This is everybody's least favorite answer but it is still the fact. State and county rules require homeowners to perform regular O&M on their system. Washington Administrative Code 246-272A-0270 and Chapter 24.05 Whatcom County Code explain the requirement.

Whatcom County Revised Code

24.05.160 Operation and maintenance.

A. The OSS owner is responsible for properly operating, monitoring and maintaining the OSS to minimize the risk of failure, and to accomplish this purpose, shall:

1. Obtain approval from the health officer before repairing, altering or expanding an OSS

2. Secure and renew contracts for periodic maintenance where required by the WCHD

3. Obtain and renew operation permits if required by the WCHD

4. Assure a complete initial evaluation of the system components and/or property by a licensed O&M Specialist to determine functionality, maintenance needs and compliance with this chapter and any permits. A Report of System Status shall be completed at thetime of evaluations and submitted to the WCHD.

5. Assure subsequent evaluations of the system components and/or property are

completed as follows:

i. At least once every three years for all systems consisting solely of a septic

tank and gravity SSAS

ii. Annually for all other systems unless more frequent inspections are specified by the health officer

6. Employ an approved pumper to remove the septage from the tank when the level of solids and scum indicates that removal is necessary

7. Provide maintenance and needed repairs to promptly return the system to a properoperating condition

8. Protect the OSS area and the reserve area from:

i. Cover by structures or impervious material

ii. Surface drainage and direct drains, such as footing or roof drains. The drainage must be directed away from the area where the OSS is located

iii. Soil compaction, for example by vehicular traffic or livestock and

iv. Damage by soil removal and grade alteration.

9. Keep the flow of sewage to the OSS at or below the approved operating capacity and sewage quality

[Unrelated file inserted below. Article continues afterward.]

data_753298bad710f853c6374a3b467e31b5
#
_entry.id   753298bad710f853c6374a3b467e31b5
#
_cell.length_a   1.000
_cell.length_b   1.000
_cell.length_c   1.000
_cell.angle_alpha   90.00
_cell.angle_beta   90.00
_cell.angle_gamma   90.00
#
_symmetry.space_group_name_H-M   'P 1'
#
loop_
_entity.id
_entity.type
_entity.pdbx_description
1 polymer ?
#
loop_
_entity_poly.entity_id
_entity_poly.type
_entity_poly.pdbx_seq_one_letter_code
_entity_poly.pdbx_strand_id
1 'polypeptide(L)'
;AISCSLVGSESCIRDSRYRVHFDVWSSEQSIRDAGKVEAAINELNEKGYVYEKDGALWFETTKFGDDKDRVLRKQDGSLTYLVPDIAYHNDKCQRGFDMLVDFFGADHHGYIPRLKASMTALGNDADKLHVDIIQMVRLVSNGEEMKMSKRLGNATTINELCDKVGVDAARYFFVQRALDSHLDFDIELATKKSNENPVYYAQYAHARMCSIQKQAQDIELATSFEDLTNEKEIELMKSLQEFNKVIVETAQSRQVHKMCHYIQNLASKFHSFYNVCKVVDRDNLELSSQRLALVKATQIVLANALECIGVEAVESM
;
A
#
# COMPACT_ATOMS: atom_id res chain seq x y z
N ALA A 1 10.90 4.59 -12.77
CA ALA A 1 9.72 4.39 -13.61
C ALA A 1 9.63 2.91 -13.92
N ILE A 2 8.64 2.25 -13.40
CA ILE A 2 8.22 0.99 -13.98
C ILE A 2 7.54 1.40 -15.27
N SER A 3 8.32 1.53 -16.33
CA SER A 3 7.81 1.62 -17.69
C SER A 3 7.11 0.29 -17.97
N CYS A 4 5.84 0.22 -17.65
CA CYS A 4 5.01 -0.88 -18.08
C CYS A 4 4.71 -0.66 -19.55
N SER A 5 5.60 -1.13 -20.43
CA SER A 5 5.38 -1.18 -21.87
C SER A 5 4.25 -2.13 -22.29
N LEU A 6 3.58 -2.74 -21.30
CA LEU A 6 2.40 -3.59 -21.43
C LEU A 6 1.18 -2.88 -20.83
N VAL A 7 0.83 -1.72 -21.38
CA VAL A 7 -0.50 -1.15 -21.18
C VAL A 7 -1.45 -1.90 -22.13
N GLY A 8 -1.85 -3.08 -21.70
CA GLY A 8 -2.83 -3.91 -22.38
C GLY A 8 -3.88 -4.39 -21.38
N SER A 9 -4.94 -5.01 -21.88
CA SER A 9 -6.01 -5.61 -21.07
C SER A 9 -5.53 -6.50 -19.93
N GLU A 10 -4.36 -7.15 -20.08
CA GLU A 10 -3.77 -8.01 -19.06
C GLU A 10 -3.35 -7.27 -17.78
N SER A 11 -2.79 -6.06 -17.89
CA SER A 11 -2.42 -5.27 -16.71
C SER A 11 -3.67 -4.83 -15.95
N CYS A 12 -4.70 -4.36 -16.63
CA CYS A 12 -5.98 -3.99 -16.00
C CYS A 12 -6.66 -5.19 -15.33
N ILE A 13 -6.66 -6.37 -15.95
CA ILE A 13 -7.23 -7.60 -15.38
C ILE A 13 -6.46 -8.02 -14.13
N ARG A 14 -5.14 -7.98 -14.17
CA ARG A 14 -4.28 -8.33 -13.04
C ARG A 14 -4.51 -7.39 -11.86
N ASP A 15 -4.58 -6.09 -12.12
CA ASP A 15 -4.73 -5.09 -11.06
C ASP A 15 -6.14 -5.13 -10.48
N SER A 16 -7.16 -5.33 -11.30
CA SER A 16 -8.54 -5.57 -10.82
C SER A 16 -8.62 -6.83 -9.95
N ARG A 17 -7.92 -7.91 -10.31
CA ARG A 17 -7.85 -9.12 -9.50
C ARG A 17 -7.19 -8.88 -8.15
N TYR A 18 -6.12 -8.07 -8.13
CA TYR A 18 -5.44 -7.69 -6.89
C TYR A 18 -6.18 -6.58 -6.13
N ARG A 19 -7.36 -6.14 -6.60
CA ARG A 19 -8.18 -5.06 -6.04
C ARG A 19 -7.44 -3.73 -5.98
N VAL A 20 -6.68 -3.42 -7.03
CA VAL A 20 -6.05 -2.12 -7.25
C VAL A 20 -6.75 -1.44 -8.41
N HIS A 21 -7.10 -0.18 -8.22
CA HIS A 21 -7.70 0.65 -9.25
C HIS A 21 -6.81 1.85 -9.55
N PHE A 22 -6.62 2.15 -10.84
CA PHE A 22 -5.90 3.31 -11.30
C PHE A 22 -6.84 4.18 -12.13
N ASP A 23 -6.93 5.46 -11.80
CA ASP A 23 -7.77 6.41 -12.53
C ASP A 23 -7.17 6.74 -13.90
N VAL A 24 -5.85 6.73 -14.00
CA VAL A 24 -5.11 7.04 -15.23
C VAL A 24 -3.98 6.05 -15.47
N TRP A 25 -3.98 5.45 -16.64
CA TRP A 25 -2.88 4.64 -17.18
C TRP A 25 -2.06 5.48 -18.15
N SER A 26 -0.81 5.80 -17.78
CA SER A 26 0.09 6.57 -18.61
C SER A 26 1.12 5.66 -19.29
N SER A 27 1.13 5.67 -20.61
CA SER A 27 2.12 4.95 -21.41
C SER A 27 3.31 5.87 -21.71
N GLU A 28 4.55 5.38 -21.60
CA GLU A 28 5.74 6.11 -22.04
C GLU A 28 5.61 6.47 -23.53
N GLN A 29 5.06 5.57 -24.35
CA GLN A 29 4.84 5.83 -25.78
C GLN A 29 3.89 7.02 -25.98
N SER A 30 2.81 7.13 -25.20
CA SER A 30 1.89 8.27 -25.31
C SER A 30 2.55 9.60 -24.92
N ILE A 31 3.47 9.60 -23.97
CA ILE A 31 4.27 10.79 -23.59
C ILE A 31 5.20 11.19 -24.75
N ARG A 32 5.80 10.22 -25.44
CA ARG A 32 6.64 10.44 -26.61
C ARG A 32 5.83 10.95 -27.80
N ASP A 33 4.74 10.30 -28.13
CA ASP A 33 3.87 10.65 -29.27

10. Operate and maintain systems as directed by the health officer

11. Request assistance from the health officer upon occurrence of a system failure or suspected system failure

12. At the time of property transfer, provide to the buyer, a copy of the current report of system status on file with the Whatcom County Health Department, and any available maintenance records, in addition to the completed seller disclosure statement inaccordance with Chapter 64.06 RCW for residential real property transfers.

13. Ensure that a current Report of System Status by a licensed O&M specialist is on file with WCHD when a residence is offered for sale.

B. OSS owners may perform their own OSS evaluation in accordance with WCC 24.05.160.C. except for the following:

1. OSS technologies that are listed as proprietary on the WA State DOH list of registered onsite treatment and distribution products

2. Community drainfields

3. Nonconforming replacement systems that do not meet vertical and horizontal separation installed as a result of a system failure

4. OSS serving Food Service Establishments.

C. OSS owners who choose to perform their own evaluations shall complete O&M homeowner training as approved by the health officer. Upon completion of training, OSS owners may perform their own evaluation for six consecutive years. Following each six year period, the next required evaluation must be completed by a licensed O&M specialist. If OSS owners are discovered to be repeatedly noncompliant with 24.05.160, all subsequent evaluations shall be performed by a licensed O&M specialist.

D. Persons shall not:

1. Use or introduce strong bases, acids or chlorinated organic solvents into an OSS for the purpose of system cleaning

2. Use a sewage system additive unless it is specifically approved by WDOH or

3. Use an OSS to dispose of waste components atypical of residential wastewater.

E. The health officer shall require annual inspections of OSS serving food service

establishments and may require pumping as needed.

Effluent backflowing from drainfield pipes